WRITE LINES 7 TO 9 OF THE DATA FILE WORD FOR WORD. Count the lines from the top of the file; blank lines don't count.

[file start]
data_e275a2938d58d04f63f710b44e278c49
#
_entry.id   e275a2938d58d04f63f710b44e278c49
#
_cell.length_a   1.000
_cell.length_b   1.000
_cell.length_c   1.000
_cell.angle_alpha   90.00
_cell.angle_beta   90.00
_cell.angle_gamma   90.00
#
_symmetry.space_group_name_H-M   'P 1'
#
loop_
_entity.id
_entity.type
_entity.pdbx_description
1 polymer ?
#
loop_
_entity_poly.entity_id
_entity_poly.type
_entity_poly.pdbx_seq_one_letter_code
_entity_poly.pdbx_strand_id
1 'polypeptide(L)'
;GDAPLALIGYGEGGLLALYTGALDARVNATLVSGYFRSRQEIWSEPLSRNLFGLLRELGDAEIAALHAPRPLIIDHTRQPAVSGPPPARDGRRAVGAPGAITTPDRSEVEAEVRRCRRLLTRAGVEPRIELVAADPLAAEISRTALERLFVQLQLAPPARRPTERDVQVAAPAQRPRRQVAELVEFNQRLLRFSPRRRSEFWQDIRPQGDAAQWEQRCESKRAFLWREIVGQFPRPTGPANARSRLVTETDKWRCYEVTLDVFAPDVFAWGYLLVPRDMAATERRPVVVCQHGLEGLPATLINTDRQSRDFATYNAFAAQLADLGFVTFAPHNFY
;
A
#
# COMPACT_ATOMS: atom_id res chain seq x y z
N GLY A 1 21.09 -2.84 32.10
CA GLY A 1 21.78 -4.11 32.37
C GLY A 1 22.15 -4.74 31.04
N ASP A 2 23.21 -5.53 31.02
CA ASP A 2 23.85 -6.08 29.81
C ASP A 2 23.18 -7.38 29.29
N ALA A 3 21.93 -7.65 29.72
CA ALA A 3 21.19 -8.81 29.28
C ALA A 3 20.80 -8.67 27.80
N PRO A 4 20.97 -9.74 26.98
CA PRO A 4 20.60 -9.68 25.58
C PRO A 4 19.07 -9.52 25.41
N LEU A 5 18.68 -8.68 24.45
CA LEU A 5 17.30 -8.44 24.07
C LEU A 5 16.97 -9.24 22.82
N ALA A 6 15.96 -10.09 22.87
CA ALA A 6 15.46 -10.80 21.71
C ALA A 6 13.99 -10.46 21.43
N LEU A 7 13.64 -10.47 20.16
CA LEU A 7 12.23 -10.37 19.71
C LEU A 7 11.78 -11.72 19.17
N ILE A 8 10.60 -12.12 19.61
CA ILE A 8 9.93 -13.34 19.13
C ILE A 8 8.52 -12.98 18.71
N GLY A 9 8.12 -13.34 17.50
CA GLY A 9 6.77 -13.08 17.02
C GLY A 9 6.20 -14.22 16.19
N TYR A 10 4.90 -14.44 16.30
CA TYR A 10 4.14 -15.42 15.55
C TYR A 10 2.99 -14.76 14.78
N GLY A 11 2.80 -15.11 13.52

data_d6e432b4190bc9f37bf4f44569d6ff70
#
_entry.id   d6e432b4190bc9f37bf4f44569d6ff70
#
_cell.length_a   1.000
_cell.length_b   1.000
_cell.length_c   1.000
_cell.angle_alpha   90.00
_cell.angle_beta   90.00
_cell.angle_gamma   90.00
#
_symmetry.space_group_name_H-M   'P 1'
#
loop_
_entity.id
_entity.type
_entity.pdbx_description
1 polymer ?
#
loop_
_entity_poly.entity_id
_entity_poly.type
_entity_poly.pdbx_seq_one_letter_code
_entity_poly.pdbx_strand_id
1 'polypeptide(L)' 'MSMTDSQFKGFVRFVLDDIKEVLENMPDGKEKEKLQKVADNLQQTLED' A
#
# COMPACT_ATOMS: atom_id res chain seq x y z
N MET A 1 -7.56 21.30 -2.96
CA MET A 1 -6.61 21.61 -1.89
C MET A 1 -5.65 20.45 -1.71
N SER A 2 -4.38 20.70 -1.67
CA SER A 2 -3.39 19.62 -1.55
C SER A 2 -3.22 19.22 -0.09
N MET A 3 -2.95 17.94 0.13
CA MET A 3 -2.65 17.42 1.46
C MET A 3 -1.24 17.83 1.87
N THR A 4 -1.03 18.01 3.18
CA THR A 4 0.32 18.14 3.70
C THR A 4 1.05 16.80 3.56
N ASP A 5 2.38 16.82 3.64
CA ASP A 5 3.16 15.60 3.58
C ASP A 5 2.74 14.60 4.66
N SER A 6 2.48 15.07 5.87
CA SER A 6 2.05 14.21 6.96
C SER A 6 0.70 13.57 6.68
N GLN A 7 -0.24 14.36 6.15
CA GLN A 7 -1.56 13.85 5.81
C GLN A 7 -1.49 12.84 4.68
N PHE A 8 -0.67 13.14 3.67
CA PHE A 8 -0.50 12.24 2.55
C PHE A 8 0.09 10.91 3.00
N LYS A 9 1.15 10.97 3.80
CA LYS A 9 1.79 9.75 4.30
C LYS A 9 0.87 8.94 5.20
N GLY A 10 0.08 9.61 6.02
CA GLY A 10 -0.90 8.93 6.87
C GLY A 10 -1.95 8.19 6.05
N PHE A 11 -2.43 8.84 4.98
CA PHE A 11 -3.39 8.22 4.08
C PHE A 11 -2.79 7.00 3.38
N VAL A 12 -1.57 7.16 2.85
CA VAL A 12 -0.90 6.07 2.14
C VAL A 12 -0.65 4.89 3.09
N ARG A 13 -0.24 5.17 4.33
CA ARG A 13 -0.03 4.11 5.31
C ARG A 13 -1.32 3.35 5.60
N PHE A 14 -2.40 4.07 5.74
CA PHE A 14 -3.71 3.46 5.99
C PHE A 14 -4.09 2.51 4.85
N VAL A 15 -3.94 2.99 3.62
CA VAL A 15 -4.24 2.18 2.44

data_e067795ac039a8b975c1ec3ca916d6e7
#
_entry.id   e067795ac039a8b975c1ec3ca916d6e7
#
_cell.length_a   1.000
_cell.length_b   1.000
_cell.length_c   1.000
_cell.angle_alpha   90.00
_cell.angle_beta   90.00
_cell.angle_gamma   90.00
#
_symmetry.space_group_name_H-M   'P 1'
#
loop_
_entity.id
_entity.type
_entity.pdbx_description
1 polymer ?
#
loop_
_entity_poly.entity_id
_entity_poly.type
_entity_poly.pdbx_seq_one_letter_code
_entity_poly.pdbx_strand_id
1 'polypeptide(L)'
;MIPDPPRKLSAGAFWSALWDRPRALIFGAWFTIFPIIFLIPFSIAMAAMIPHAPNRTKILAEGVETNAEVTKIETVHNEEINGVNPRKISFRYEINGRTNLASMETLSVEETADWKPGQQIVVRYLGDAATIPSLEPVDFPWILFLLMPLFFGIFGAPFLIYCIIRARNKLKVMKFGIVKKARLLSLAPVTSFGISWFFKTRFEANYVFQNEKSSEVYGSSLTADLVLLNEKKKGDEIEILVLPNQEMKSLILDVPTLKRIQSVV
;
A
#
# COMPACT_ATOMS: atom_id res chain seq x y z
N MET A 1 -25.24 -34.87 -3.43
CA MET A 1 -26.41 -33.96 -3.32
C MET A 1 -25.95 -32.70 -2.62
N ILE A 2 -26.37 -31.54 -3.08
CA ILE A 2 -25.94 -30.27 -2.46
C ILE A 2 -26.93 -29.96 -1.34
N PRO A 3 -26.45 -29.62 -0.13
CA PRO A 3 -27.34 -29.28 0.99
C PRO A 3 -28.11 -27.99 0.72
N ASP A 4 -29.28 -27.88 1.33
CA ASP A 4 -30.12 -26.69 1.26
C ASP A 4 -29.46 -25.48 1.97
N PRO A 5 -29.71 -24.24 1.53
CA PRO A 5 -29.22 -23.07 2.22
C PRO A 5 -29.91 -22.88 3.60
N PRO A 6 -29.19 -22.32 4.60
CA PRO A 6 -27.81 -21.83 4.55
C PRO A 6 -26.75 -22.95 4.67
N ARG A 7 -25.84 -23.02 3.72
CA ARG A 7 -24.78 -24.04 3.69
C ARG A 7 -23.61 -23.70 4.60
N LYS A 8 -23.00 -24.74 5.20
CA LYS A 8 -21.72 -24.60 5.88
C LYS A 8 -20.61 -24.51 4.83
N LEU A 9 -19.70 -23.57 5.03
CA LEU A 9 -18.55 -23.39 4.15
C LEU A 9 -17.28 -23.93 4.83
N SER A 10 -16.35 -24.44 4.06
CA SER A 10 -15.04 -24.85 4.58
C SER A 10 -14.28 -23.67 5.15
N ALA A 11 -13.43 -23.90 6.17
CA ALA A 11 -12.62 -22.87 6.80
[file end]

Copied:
_cell.length_c   1.000
_cell.angle_alpha   90.00
_cell.angle_beta   90.00